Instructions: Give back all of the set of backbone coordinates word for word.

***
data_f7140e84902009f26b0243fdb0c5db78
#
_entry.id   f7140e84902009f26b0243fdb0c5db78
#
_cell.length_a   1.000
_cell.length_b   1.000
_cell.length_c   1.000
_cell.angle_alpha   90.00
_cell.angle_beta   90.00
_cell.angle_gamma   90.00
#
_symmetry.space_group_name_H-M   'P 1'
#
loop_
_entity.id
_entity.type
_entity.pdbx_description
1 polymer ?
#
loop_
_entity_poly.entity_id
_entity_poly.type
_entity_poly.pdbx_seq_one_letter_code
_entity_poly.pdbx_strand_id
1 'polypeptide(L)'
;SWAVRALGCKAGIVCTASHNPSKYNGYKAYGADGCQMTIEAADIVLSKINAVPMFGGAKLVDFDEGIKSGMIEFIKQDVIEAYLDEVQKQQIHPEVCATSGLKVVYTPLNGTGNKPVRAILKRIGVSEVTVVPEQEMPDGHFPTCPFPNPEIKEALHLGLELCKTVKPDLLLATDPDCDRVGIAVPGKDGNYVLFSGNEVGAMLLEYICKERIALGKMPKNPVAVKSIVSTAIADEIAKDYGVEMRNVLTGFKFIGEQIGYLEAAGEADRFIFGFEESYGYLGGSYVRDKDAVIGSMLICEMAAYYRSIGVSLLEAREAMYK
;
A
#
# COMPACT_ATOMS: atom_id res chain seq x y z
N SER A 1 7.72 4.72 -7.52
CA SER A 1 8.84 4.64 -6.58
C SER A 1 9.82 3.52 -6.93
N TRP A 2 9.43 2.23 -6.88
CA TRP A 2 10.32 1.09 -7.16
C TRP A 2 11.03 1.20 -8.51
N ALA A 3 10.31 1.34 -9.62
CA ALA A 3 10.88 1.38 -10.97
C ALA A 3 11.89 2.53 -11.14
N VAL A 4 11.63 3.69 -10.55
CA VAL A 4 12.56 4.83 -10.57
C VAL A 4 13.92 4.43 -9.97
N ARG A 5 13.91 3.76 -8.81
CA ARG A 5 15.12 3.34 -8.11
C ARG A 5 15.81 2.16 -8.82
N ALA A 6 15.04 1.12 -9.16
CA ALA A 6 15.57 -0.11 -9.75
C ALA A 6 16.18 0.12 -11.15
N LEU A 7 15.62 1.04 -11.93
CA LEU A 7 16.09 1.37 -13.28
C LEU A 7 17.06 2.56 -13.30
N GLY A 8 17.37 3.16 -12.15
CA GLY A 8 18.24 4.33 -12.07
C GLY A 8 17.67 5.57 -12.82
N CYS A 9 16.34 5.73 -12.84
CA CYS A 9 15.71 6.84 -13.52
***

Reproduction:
data_f7140e84902009f26b0243fdb0c5db78
#
_entry.id   f7140e84902009f26b0243fdb0c5db78
#
_cell.length_a   1.000
_cell.length_b   1.000
_cell.length_c   1.000
_cell.angle_alpha   90.00
_cell.angle_beta   90.00
_cell.angle_gamma   90.00
#
_symmetry.space_group_name_H-M   'P 1'
#
loop_
_entity.id
_entity.type
_entity.pdbx_description
1 polymer ?
#
loop_
_entity_poly.entity_id
_entity_poly.type
_entity_poly.pdbx_seq_one_letter_code
_entity_poly.pdbx_strand_id
1 'polypeptide(L)'
;SWAVRALGCKAGIVCTASHNPSKYNGYKAYGADGCQMTIEAADIVLSKINAVPMFGGAKLVDFDEGIKSGMIEFIKQDVIEAYLDEVQKQQIHPEVCATSGLKVVYTPLNGTGNKPVRAILKRIGVSEVTVVPEQEMPDGHFPTCPFPNPEIKEALHLGLELCKTVKPDLLLATDPDCDRVGIAVPGKDGNYVLFSGNEVGAMLLEYICKERIALGKMPKNPVAVKSIVSTAIADEIAKDYGVEMRNVLTGFKFIGEQIGYLEAAGEADRFIFGFEESYGYLGGSYVRDKDAVIGSMLICEMAAYYRSIGVSLLEAREAMYK
;
A
#
# COMPACT_ATOMS: atom_id res chain seq x y z
N SER A 1 7.72 4.72 -7.52
CA SER A 1 8.84 4.64 -6.58
C SER A 1 9.82 3.52 -6.93
N TRP A 2 9.43 2.23 -6.88
CA TRP A 2 10.32 1.09 -7.16
C TRP A 2 11.03 1.20 -8.51
N ALA A 3 10.31 1.34 -9.62
CA ALA A 3 10.88 1.38 -10.97
C ALA A 3 11.89 2.53 -11.14
N VAL A 4 11.63 3.69 -10.55
CA VAL A 4 12.56 4.83 -10.57
C VAL A 4 13.92 4.43 -9.97
N ARG A 5 13.91 3.76 -8.81
CA ARG A 5 15.12 3.34 -8.11
C ARG A 5 15.81 2.16 -8.82
N ALA A 6 15.04 1.12 -9.16
CA ALA A 6 15.57 -0.11 -9.75
C ALA A 6 16.18 0.12 -11.15
N LEU A 7 15.62 1.04 -11.93
CA LEU A 7 16.09 1.37 -13.28
C LEU A 7 17.06 2.56 -13.30
N GLY A 8 17.37 3.16 -12.15
CA GLY A 8 18.24 4.33 -12.07
C GLY A 8 17.67 5.57 -12.82
N CYS A 9 16.34 5.73 -12.84
CA CYS A 9 15.71 6.84 -13.52